http://www.bbc.com/culture/story/20191218-film-review-star-wars-the-rise-of-skywalker?ocid=twcul
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Post by rawpowah on Wed 18 Dec - 10:27

This is going to be an entertaining read for my commute when I get back home.

The Rise of Skywalker: Professional Reviews Source10
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Post by AcrosstheStars on Wed 18 Dec - 10:38

@rawpowah wrote:This is going to be an entertaining read for my commute when I get back home.

The Rise of Skywalker: Professional Reviews Source10
@rawpowah
I thought of this exact GIF earlier. Laughing

Here’s Vanity Fair. I give up with quotes, everything is formatting weirdly. Lots of the same commentary as the others, although this criticizes Adam. One says he’s “entirely checked-out.” I find that hard to believe, but even if it were true, I wouldn’t blame him. His character was just tossed aside like garbage. Crying or Very sad If the plan was always to kill Ben, they should have taken the most care with his last movie. So ridiculous.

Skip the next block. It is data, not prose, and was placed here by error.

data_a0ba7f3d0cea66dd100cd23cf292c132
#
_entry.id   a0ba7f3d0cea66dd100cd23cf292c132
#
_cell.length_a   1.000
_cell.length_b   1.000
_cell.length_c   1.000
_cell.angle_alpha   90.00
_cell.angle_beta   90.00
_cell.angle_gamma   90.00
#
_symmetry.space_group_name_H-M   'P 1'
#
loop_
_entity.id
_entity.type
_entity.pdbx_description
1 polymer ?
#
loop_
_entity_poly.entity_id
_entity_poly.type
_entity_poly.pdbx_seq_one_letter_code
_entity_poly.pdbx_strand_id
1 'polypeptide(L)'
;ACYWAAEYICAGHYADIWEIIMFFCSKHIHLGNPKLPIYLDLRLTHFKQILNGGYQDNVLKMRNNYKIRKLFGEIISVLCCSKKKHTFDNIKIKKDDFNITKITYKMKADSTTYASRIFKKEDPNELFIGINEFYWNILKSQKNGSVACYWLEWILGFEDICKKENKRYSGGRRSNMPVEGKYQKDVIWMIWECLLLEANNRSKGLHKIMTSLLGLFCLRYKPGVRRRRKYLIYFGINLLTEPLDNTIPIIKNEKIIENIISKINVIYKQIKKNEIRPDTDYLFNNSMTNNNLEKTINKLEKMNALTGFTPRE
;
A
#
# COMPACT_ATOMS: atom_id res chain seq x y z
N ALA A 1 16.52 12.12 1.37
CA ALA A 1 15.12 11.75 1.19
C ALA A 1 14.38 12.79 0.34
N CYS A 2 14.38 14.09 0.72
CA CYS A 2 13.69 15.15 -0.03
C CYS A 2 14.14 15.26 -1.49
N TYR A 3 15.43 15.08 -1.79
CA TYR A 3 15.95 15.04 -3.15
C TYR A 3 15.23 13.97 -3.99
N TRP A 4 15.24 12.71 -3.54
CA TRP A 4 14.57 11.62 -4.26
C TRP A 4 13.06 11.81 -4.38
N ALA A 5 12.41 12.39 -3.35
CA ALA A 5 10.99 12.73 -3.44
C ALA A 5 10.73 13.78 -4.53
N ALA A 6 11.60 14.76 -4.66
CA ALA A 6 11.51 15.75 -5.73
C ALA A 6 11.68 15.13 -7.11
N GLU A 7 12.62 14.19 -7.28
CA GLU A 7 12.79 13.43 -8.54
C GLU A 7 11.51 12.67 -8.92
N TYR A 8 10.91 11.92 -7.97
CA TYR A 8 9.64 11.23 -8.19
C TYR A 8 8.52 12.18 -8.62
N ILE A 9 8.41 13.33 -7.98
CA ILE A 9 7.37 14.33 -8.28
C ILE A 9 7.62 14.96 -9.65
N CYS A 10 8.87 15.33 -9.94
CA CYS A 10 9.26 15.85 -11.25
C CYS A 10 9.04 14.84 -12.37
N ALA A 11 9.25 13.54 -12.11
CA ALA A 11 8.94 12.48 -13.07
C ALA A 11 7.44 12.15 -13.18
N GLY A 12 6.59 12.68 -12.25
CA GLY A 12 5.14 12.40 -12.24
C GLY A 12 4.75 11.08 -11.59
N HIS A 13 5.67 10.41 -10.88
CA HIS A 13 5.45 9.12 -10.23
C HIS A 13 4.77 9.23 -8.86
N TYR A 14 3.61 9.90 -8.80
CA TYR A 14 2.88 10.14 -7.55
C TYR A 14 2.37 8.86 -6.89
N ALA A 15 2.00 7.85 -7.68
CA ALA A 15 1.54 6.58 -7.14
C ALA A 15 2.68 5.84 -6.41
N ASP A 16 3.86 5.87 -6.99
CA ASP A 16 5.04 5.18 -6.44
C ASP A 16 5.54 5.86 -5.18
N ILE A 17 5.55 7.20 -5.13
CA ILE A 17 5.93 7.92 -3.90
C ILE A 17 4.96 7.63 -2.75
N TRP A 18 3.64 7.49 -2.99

Addresses the Rian aspect too. “ There’s a passion lacking in the movie’s big scenes (and, really, in the little ones too), as if Abrams was woken up in the middle of the night and told to rush down to the studio to put out a fire started by some intern named Rian.”

The writer knocks them for what they did to Kelly and Rose at least, saying it reeks of bad concessions to bad people. Says the Palpatine reveal and Rey Palpatine reveal are silly. It ends telling people to consider saving their ticket money and get Disney+ with it instead to watch The Mandalorian. Haan Laugh